Ben Goldsmith, welcome.

Ben Goldsmith:                  [0:02:28] Thanks for having me here, Andy.

Andy Coulson:                   [0:02:31] Ben, this book cannot have been an easy process. But it’s clear almost from the first page that you fully committed to it. It’s incredibly moving, raw, detailed, painful I’m sure but also as a process, not just the end result of it but the process, therapeutic?

Ben Goldsmith:                  [0:02:56] Yes, it was cathartic organising my thoughts after that- I guess that year of magical thinking. I didn’t have in mind to write a book, I think anybody who has never written a book can’t quite imagine themselves doing so.

And then a friend and journalist Isabel Oakeshott, who had written a book called Farmageddon, which I’d enjoyed a lot several years earlier, about the horrors of factory farming, suggested that we write a book together. A rewilding roadmap for Britain.

I was daunted by the idea, and in almost the first conversation we had after I’d decided to do it, she tore the idea up and said, “No, no, no. You need to write a book about your experience in in the last year and a half since Iris died. And it needs to be a personal book by you, and our idea can wait for another day.”

Andy Coulson:                   [0:03:52] Well, the right decision. We’ve talked a lot about grief on this podcast Ben, in different contexts. Losing a child of course is the very worst kind of grief. The counsellor Julia Samuel, who you might know, was on with us recently.

Ben Goldsmith:                  [0:04:07] Iris’s great aunt.

Andy Coulson:                   [0:04:09] Oh really? Well, there we are. She had very strong views on the words we use is this context. She feels that the word ‘recovery’ itself is entirely wrong, because it suggests that grief is something that happens, you know, that you recover from, that you get through and then you return to who you are. Or who you were, I should say.

When the truth about grief, which your book demonstrates rather brilliantly, is that grief changes us. There’s no recovery, as such. Is that a view that you agree with?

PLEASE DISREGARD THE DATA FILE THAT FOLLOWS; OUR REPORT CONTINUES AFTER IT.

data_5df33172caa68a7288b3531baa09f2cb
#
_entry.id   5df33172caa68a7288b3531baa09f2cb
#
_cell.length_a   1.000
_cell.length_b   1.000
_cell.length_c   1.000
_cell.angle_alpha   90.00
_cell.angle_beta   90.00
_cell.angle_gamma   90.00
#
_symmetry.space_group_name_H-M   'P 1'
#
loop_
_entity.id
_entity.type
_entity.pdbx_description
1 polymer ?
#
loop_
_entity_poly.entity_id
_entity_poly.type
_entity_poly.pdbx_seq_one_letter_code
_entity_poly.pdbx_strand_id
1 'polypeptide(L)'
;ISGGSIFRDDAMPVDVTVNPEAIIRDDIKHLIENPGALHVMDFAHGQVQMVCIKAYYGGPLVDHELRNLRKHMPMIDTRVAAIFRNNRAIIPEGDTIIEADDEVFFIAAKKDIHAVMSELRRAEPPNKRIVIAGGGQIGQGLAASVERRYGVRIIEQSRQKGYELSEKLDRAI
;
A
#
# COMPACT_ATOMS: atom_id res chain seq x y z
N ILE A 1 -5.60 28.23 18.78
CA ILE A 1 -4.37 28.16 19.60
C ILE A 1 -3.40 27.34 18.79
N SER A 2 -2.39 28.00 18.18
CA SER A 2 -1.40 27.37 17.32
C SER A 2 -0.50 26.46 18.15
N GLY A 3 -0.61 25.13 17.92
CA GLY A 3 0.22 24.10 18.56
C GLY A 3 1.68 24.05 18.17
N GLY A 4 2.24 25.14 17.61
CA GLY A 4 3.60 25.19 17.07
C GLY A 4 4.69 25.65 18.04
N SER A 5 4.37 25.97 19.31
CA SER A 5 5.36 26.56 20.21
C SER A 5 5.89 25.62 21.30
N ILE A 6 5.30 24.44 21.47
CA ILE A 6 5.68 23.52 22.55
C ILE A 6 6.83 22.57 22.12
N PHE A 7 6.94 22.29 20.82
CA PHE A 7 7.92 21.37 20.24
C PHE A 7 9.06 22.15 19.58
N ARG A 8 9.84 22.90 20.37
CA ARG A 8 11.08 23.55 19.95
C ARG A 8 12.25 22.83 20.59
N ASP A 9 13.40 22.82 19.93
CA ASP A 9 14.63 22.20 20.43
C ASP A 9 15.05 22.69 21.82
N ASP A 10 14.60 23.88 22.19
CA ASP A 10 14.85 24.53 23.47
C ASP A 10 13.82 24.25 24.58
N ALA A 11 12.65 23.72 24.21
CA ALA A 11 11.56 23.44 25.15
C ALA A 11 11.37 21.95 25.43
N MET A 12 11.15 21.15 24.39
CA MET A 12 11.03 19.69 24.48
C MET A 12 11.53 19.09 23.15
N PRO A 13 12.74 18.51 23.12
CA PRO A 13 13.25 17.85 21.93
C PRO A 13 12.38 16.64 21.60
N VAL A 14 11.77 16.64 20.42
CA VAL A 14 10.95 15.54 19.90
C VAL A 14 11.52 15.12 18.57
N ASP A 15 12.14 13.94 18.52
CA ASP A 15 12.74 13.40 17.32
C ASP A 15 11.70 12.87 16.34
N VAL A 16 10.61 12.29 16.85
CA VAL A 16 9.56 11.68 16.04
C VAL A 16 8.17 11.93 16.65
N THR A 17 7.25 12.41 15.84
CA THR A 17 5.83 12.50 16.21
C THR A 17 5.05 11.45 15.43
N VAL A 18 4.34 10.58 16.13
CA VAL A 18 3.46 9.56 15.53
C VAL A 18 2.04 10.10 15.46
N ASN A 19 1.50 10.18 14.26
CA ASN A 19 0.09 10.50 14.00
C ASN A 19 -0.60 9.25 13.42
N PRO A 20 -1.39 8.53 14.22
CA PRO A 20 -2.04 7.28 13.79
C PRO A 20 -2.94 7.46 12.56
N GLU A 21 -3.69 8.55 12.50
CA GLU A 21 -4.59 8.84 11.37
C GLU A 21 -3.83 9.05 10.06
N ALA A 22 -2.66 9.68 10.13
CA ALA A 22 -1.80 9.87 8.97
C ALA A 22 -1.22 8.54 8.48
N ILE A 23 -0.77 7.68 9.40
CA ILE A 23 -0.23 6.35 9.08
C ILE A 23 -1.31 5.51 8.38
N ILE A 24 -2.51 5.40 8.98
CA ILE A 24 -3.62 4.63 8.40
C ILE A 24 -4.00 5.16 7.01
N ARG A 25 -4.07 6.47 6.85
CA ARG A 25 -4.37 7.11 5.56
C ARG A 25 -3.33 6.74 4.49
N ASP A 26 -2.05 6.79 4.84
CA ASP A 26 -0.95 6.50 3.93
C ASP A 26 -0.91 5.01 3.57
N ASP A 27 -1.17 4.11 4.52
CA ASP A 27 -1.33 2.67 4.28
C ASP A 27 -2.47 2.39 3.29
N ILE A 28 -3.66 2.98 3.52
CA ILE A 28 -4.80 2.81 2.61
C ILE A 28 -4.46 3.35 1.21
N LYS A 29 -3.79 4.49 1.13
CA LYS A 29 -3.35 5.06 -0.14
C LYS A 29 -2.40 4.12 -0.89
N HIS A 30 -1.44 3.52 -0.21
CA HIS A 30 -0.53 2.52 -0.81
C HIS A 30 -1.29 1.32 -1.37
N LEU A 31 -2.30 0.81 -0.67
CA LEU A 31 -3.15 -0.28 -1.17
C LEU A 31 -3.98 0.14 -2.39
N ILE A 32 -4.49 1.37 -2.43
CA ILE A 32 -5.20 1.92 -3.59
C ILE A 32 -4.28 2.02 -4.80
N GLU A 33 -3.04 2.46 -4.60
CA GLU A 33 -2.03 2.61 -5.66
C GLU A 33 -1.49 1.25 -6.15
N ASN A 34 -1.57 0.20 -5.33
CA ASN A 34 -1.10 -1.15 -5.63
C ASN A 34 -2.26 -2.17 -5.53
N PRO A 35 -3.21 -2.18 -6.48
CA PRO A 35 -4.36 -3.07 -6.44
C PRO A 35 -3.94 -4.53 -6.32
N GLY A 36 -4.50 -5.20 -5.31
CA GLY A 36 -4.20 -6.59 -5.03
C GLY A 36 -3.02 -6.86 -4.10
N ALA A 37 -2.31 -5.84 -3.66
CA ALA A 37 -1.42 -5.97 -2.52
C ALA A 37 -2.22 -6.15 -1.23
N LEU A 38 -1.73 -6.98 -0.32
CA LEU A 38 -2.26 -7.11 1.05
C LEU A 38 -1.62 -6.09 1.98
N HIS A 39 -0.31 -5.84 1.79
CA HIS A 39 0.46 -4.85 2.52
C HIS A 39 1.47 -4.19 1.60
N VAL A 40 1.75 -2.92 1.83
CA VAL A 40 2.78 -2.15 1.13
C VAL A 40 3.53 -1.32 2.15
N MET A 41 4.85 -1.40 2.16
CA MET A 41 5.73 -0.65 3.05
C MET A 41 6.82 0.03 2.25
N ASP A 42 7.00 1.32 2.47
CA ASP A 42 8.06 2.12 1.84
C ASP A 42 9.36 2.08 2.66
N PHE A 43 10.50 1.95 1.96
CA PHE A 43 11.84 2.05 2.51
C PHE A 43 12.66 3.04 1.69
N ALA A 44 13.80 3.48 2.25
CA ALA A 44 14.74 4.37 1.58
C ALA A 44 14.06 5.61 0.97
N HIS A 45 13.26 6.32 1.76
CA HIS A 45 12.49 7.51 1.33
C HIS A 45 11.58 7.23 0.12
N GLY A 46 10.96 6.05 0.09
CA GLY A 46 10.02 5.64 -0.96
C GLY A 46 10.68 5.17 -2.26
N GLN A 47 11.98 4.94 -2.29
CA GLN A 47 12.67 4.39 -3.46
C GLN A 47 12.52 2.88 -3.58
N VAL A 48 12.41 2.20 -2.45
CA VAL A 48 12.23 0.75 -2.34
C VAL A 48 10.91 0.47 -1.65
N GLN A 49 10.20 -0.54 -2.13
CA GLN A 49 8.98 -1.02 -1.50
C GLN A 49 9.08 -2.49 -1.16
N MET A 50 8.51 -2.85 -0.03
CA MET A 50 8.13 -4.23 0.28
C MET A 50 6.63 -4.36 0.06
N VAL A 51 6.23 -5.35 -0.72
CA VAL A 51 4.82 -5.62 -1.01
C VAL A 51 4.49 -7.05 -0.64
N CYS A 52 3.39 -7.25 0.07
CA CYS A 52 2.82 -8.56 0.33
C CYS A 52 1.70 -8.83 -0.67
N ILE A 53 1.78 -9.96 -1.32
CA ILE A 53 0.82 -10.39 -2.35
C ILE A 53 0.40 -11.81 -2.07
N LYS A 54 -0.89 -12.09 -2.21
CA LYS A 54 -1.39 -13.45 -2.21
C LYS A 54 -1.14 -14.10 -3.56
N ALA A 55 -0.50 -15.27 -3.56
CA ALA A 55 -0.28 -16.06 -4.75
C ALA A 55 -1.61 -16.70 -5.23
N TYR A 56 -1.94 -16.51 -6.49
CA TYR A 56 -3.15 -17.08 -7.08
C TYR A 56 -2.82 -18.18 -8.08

Ben Goldsmith:                  [0:04:42] Yes. What I’ve found is that the weight of our loss, it’s no less heavy than it was at the start but it’s kind of smoother now. You know, it’s kind of rounded at the edges. It’s warmer. In a way I’ve on some levels come to love the weight of our loss. You know, it’s a place that I visit, it’s a place in which to connect with Iris in a sense.

None of us who go through grief asked for this to happen to us. You know, we’d do anything to go back and for it not to have happened. These things happen to us and they do change us, and they come with gifts. You know, it’s almost as if I was in space all this time with a spacesuit and now I longer have a spacesuit, I’m exposed fully to a much greater breadth and depth of emotion. You know, I feel joy perhaps more greatly than I did previously because it’s so hard won.

Andy Coulson:                   [0:05:44] Tell us Ben about Iris. She was an extraordinary young lady.

Ben Goldsmith:                  [0:05:49] Yes, they always say that it’s the golden ones that are taken young, and it was true of my older brother. I lost my oldest brother Rupert Birley, my mother’s oldest son, who she had at the same age that I was when Iris was born. We were both very young first-time parents, my mother and I.

Andy Coulson:                   [0:06:09] You were seven I think when he died.

Ben Goldsmith:                  [0:06:11] Yes, I was seven and he disappeared off a beach in West Africa. He was on a business trip and they just found his watch and his wallet and his passport on a beach. He went for a swim, no one really knows what happened, they never found a body. My mother never had a funeral to attend, there was a memorial service later. And she was basically a single mother raising us, she went through unbelievable suffering and bore it with extraordinary courage.